Felicia Horowitz’s roots started in Compton, California. Her childhood felt like the Huxtables—warm, loving and special. It gave Felicia great confidence and led to her becoming Senior Class President and Miss Congeniality in the Sugar Ray Robinson Pageant. But when she ventured outside of her Compton cocoon to attend a predominately white, wealthy, private university, that confidence vanished. The cultural difference created a thick barrier that not even her Ms. Congeniality crown could penetrate. Felicia felt alone and isolated—she was an outsider.

    Since then, Felicia has dedicated her life’s work to the people who need the most: the outsiders. Through the American Jewish World Service, she has had opportunities to work with marginalized communities abroad. She works for the sex workers in Cambodia, the transgender community in Uganda, the people without water rights in Bolivia and the disenfranchised Haitians in The Dominican Republic.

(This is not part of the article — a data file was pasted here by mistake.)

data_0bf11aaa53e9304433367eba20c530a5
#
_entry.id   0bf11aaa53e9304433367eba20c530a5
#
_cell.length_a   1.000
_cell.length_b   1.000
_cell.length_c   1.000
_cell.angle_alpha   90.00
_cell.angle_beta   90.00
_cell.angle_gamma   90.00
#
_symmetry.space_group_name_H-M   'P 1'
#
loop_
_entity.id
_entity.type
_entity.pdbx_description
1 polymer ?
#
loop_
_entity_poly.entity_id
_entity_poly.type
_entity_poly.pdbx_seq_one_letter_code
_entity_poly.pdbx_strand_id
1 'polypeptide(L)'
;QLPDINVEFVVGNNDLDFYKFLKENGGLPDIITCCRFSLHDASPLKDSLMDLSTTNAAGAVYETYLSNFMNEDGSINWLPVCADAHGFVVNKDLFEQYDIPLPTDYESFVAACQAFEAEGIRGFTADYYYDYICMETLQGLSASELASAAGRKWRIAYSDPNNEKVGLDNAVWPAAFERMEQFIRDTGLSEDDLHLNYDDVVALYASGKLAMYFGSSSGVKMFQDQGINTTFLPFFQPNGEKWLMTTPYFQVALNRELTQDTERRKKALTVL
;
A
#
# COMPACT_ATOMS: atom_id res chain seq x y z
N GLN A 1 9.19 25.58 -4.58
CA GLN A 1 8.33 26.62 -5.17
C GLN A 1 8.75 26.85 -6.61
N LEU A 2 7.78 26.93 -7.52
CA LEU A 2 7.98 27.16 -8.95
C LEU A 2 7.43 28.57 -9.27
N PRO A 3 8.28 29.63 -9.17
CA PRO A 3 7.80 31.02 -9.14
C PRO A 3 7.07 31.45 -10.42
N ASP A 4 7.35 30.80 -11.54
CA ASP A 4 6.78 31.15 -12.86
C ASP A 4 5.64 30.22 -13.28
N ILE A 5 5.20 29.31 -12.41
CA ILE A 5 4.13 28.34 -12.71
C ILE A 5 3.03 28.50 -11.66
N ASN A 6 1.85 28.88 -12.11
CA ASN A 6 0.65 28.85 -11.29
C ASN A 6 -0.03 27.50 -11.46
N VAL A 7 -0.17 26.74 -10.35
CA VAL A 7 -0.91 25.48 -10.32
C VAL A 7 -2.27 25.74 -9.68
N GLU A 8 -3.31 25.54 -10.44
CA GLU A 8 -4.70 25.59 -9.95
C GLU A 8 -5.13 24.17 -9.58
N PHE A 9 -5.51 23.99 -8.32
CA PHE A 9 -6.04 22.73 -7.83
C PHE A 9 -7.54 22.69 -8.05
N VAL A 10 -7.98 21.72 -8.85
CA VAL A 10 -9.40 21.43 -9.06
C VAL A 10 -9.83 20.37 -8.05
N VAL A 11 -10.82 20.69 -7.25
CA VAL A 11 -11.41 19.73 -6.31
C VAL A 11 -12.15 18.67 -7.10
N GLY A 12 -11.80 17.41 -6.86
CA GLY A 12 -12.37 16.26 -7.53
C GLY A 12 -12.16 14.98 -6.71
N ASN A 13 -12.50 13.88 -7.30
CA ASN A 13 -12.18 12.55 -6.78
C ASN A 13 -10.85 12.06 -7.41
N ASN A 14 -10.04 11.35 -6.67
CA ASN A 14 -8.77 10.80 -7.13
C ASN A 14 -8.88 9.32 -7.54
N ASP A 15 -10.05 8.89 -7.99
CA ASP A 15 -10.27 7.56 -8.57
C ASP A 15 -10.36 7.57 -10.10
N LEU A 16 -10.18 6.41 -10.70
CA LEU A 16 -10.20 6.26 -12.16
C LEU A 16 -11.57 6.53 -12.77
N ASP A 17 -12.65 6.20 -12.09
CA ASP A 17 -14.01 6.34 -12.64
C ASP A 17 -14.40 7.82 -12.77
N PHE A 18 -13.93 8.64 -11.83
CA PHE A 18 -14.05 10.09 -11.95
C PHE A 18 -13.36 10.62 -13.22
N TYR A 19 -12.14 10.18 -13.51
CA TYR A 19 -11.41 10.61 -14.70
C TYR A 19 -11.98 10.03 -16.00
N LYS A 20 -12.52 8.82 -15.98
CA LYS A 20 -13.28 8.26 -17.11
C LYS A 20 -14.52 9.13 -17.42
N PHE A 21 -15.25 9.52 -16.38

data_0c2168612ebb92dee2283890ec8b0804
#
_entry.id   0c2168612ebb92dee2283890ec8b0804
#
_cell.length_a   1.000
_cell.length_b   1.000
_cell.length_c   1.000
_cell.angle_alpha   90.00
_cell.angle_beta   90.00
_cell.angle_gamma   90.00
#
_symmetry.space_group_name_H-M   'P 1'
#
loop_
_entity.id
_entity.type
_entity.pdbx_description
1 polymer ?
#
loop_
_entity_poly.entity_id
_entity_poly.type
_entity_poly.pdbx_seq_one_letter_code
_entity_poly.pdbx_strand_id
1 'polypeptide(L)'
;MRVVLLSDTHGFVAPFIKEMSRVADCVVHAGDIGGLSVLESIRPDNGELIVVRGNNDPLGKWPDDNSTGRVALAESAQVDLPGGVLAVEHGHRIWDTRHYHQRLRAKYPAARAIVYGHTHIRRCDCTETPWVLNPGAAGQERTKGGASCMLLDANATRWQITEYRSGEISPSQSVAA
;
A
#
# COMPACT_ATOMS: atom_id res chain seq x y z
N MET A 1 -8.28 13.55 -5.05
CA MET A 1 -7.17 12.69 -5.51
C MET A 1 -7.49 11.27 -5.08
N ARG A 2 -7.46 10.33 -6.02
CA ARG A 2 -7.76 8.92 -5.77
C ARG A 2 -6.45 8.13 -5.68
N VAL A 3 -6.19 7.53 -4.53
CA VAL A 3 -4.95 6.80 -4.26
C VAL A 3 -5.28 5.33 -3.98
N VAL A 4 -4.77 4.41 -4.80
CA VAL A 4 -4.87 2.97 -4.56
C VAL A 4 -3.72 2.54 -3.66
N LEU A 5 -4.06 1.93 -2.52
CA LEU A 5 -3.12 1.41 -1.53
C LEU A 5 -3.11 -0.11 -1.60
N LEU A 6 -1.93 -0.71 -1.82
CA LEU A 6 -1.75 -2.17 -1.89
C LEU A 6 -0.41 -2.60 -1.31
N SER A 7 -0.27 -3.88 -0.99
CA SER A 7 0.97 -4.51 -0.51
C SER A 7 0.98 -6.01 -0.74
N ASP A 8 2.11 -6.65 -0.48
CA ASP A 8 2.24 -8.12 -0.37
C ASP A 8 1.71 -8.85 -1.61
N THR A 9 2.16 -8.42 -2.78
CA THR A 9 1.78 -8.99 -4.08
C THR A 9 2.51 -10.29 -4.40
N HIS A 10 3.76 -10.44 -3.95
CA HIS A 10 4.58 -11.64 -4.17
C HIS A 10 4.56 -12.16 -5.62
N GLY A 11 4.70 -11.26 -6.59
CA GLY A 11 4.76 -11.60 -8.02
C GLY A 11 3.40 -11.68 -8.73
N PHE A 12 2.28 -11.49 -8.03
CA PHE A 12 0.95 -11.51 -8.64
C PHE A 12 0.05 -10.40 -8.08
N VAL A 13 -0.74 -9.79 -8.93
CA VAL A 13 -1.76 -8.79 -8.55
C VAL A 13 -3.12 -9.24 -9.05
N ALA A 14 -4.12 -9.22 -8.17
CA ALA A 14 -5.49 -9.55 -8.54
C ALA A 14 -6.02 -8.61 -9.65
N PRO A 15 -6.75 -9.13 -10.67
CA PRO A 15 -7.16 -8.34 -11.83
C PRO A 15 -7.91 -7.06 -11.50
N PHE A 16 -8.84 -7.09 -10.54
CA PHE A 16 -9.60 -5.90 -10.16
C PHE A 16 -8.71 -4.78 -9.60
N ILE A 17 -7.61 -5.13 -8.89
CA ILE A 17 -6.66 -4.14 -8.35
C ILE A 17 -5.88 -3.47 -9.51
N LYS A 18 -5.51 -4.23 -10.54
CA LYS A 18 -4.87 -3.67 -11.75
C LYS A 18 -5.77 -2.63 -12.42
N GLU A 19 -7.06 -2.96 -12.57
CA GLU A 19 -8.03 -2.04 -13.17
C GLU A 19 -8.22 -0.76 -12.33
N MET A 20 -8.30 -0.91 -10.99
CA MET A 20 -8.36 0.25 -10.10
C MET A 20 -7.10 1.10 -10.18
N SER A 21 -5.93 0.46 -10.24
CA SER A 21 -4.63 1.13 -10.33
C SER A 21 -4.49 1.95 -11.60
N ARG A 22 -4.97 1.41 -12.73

Felicia works for the people who feel they are not good enough, the people who are excluded and the people without hope. “As long as I have breath in my lungs and a beat in my heart, you are not alone,” she says.

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